The reactor at Chalk River was shut down for maintenance early in December. When it was restarted on December 5, heavy water was discovered to be leaking into a collection system designed to prevent the toxic liquid from spilling into the nearby Ottawa River.
"The reactor starter process was stopped immediately and the leak stopped at the same time," said Dale Coffin, a spokesman for Atomic Energy of Canada Ltd., the Crown corporation that owns the reactor.
A small amount of radioactive tritium was released into the air, and about 50 kilograms of heavy water spilled into the sump below the reactor. "There was never any harm or impact to the employees or the community," Mr.
Meanwhile, another leak was discovered soon afterward along the seam in a reflector tank full of ordinary water.
That water "doesn't come in contact with the radioactive part of the reactor," said Mr. Coffin. "That water is collected as well and it is taken to our waste-water treatment centre and processed that way."
A year ago, the Canadian Nuclear Safety Commission shut down the reactor over concerns that mandated safety upgrades had not been conducted.
When the shutdown delayed medical procedures around the world, the government ordered that the reactor be put back in service and eventually fired the president of the CNSC.
Media reports about the new leaks suggested that the nuclear safety commission failed to report them to the government, prompting critics to say they had been "veiled in secrecy."
The CNSC issued a release saying that incidents presented no health risk - and that AECL had been prompt in reporting them.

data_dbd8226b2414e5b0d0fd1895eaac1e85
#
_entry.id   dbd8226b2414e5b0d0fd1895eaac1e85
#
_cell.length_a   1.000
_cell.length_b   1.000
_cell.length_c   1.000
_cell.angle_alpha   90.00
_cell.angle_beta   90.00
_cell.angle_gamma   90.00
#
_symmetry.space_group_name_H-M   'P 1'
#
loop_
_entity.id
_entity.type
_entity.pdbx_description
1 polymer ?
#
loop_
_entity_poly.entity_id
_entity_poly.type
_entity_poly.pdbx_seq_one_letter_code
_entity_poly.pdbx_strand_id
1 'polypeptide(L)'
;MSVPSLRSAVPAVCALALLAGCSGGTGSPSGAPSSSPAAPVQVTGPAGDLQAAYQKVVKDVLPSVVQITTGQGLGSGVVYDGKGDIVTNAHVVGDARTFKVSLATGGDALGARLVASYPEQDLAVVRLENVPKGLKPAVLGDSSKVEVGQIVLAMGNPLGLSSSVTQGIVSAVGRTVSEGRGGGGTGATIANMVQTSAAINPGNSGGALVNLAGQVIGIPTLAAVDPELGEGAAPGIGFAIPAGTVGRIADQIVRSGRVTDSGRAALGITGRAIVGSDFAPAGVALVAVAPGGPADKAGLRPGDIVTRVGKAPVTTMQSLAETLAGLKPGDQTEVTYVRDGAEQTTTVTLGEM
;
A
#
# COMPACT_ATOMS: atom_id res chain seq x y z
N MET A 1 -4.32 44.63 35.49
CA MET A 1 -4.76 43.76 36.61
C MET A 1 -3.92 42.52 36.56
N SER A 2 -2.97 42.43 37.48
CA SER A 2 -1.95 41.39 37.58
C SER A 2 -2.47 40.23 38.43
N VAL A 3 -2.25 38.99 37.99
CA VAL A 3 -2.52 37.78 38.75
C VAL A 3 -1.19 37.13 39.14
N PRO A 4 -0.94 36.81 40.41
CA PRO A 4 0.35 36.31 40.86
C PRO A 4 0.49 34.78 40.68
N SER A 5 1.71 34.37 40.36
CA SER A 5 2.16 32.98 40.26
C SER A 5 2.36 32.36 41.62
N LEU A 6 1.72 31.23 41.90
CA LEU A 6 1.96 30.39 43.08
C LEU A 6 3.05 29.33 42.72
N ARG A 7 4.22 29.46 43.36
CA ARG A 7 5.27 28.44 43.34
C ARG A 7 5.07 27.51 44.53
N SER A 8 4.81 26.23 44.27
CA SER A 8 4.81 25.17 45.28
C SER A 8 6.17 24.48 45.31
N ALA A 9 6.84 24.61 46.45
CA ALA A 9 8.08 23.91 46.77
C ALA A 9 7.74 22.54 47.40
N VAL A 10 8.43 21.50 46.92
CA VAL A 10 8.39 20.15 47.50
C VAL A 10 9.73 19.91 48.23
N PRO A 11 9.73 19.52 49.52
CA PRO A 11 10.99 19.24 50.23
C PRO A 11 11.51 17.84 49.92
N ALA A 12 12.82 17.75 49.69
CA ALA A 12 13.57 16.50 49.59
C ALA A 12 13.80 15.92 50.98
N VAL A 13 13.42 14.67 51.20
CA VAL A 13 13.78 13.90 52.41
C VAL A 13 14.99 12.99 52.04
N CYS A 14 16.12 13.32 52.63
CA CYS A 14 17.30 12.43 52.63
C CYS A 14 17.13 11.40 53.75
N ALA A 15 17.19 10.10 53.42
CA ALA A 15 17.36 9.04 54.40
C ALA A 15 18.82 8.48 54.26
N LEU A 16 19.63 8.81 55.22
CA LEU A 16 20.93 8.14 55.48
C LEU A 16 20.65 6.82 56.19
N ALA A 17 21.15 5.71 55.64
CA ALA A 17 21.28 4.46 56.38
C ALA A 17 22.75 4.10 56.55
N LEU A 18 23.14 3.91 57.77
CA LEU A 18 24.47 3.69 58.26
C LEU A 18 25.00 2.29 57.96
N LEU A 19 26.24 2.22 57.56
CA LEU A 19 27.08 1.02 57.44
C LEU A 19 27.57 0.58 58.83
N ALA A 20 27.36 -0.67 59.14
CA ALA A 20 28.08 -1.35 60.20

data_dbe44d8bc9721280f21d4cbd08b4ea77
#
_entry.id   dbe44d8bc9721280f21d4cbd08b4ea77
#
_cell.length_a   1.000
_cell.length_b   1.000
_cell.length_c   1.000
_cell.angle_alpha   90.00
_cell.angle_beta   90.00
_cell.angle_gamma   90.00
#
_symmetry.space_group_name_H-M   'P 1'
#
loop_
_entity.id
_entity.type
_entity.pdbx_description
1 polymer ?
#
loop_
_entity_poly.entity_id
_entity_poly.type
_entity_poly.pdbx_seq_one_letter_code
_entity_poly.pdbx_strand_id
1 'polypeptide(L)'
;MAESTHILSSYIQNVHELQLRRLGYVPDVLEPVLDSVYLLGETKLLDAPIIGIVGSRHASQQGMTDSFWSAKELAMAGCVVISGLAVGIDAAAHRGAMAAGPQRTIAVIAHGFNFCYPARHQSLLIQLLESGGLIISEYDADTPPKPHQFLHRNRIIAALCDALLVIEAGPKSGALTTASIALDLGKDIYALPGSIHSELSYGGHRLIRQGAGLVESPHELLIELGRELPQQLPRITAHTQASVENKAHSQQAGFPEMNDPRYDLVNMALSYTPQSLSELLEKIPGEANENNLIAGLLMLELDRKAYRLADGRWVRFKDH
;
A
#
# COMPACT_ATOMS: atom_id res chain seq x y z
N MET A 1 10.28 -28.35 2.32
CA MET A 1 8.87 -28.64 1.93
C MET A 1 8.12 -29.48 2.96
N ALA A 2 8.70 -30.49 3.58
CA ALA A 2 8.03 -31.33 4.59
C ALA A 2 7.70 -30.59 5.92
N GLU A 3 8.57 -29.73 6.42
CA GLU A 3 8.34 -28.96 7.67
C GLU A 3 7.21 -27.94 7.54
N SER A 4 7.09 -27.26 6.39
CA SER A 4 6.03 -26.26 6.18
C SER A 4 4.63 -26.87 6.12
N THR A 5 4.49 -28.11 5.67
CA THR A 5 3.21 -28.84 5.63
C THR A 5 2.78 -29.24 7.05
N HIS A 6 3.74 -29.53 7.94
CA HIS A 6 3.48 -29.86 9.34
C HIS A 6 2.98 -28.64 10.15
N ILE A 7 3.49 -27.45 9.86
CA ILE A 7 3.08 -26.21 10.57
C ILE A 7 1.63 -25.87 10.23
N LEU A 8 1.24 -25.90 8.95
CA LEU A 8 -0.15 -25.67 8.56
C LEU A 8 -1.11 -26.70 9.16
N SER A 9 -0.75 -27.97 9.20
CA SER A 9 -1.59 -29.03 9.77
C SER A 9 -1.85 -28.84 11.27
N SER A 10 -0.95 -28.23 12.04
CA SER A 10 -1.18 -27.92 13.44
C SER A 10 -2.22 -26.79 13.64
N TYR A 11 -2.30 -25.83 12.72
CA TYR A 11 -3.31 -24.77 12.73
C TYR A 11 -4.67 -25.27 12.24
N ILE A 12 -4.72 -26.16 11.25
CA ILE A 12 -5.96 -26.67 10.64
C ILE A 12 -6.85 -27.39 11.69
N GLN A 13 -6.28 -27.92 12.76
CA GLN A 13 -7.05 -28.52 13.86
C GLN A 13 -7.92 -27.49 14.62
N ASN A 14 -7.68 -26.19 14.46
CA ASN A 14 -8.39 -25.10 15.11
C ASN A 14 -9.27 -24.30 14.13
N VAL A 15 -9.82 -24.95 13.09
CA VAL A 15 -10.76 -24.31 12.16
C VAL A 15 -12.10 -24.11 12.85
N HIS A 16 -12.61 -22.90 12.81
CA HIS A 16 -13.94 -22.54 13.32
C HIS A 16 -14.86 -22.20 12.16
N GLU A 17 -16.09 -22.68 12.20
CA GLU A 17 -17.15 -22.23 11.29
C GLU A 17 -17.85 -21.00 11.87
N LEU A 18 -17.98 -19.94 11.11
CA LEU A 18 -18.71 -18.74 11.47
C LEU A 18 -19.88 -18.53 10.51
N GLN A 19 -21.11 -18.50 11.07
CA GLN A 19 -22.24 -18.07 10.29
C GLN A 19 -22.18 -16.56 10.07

But critics still demanded to know why the public was unaware of the incidents for nearly two months. "I think this highlights the need for transparency," said Geoff Regan, the Liberal natural resources critic.
Lisa Raitt, the Minister of Natural Resources, told the House of Commons that she has asked officials in the Department of Natural Resources and the CNSC to "get to the bottom of this."
John Bennett, the communications director for the Green Party, said the CNSC should have ordered the reactor shut down as soon as problems were discovered.
"Of course, is the nuclear safety commission going to shut down that reactor for safety after what happened a year ago?" asked Mr. Bennett. "The people responsible for safety are afraid to shut it down because the last time they held up production, their president got fired."
But Mr. Coffin of AECL said no shutdown was necessary.
"We understand fully our obligations to produce medical isotopes for Canada, and that's a responsibility we take very seriously," he said. "But even above that, the safety operation of our facility is the No. 1 priority."